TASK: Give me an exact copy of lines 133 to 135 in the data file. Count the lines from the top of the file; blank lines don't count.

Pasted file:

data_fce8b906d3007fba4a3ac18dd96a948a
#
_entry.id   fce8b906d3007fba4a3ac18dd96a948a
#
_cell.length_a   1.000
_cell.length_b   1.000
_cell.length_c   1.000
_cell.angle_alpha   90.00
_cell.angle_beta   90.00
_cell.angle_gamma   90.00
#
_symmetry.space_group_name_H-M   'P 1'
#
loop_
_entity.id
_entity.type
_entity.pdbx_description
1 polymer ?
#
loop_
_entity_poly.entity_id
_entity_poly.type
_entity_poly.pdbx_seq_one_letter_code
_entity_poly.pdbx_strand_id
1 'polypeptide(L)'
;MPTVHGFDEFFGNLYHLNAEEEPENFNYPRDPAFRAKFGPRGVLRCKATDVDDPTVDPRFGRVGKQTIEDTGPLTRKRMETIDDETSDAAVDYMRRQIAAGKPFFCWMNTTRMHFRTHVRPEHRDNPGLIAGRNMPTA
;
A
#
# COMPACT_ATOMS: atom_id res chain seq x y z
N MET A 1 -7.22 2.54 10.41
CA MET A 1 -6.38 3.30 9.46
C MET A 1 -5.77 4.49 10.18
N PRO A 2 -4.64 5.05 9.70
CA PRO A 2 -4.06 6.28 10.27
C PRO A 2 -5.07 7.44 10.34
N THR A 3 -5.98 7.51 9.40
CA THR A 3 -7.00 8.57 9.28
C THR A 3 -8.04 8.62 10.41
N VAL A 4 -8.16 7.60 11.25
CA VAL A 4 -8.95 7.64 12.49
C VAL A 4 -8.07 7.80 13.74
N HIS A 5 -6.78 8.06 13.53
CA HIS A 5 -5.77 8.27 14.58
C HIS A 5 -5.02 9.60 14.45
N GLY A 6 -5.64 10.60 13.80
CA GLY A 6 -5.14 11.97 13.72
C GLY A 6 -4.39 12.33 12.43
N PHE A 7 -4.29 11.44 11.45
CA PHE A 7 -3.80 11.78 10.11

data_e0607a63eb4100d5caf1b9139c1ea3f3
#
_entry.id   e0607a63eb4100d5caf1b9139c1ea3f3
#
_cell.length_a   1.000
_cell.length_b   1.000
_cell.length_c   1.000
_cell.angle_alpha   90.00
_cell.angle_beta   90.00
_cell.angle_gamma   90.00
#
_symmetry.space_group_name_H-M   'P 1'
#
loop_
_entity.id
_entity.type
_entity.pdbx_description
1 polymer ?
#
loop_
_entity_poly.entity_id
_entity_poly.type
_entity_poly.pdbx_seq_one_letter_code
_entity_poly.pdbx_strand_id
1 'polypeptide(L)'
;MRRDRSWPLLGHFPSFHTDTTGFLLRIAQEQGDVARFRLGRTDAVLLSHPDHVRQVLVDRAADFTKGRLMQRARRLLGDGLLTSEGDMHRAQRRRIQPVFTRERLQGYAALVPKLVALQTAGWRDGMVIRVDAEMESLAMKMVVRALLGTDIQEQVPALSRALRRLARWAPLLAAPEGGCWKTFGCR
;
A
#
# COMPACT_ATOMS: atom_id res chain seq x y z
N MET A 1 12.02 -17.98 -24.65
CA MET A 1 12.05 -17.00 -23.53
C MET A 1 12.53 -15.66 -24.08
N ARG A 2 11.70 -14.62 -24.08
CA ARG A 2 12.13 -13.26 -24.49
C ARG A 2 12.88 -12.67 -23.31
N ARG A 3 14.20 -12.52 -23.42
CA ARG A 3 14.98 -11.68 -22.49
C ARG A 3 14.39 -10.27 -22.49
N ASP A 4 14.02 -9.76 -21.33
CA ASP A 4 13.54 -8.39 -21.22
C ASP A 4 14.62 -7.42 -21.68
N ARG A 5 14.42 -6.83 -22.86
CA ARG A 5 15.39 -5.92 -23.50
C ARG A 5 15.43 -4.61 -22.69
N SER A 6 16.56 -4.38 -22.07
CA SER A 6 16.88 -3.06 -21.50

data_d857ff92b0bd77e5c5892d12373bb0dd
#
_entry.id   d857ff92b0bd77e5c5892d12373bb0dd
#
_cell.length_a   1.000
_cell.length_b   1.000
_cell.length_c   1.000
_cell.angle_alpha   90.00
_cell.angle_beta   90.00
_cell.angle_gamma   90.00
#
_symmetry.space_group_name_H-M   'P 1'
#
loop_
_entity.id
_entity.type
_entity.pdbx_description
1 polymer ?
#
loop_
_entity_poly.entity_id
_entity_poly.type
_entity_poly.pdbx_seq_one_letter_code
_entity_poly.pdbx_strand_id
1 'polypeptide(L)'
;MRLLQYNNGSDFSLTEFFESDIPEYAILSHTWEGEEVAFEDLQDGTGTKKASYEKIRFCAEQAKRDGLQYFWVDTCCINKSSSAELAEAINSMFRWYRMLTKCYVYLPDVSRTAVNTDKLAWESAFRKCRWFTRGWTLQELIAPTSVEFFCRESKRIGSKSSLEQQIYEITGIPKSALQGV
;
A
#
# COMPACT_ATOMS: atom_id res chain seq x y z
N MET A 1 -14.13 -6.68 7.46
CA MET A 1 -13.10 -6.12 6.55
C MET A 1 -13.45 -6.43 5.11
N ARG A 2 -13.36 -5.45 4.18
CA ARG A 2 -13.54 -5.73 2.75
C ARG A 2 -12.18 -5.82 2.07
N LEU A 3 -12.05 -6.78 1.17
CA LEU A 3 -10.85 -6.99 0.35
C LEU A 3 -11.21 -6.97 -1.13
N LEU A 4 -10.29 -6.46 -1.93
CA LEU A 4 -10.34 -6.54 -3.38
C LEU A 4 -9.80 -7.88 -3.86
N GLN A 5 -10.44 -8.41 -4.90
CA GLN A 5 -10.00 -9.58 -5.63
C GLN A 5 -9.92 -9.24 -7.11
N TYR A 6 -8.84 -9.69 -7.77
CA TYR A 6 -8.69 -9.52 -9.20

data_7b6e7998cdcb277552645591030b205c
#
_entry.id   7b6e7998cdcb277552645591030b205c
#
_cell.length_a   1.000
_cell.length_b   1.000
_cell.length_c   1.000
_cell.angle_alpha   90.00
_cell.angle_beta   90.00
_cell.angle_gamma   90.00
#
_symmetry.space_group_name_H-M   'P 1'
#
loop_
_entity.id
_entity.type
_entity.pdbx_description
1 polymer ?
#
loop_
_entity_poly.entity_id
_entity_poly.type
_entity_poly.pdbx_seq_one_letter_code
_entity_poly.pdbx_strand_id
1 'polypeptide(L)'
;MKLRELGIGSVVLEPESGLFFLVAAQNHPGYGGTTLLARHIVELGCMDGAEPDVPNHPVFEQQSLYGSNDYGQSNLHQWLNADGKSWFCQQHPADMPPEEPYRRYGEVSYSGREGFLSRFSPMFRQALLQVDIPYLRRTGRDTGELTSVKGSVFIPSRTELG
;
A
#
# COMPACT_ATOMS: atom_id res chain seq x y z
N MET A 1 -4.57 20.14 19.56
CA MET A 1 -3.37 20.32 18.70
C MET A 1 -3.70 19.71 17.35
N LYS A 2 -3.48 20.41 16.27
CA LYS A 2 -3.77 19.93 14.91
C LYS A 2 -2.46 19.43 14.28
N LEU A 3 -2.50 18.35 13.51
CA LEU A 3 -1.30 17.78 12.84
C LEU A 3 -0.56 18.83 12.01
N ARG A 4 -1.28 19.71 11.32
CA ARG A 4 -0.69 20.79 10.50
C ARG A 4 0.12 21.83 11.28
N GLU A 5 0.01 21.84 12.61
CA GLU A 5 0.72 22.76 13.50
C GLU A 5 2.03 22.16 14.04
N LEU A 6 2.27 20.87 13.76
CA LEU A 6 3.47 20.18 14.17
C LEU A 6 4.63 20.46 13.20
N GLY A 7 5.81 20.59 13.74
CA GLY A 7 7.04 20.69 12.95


C ARG A 2 -12.18 -5.82 2.07
N LEU A 3 -12.05 -6.78 1.17
CA LEU A 3 -10.85 -6.99 0.35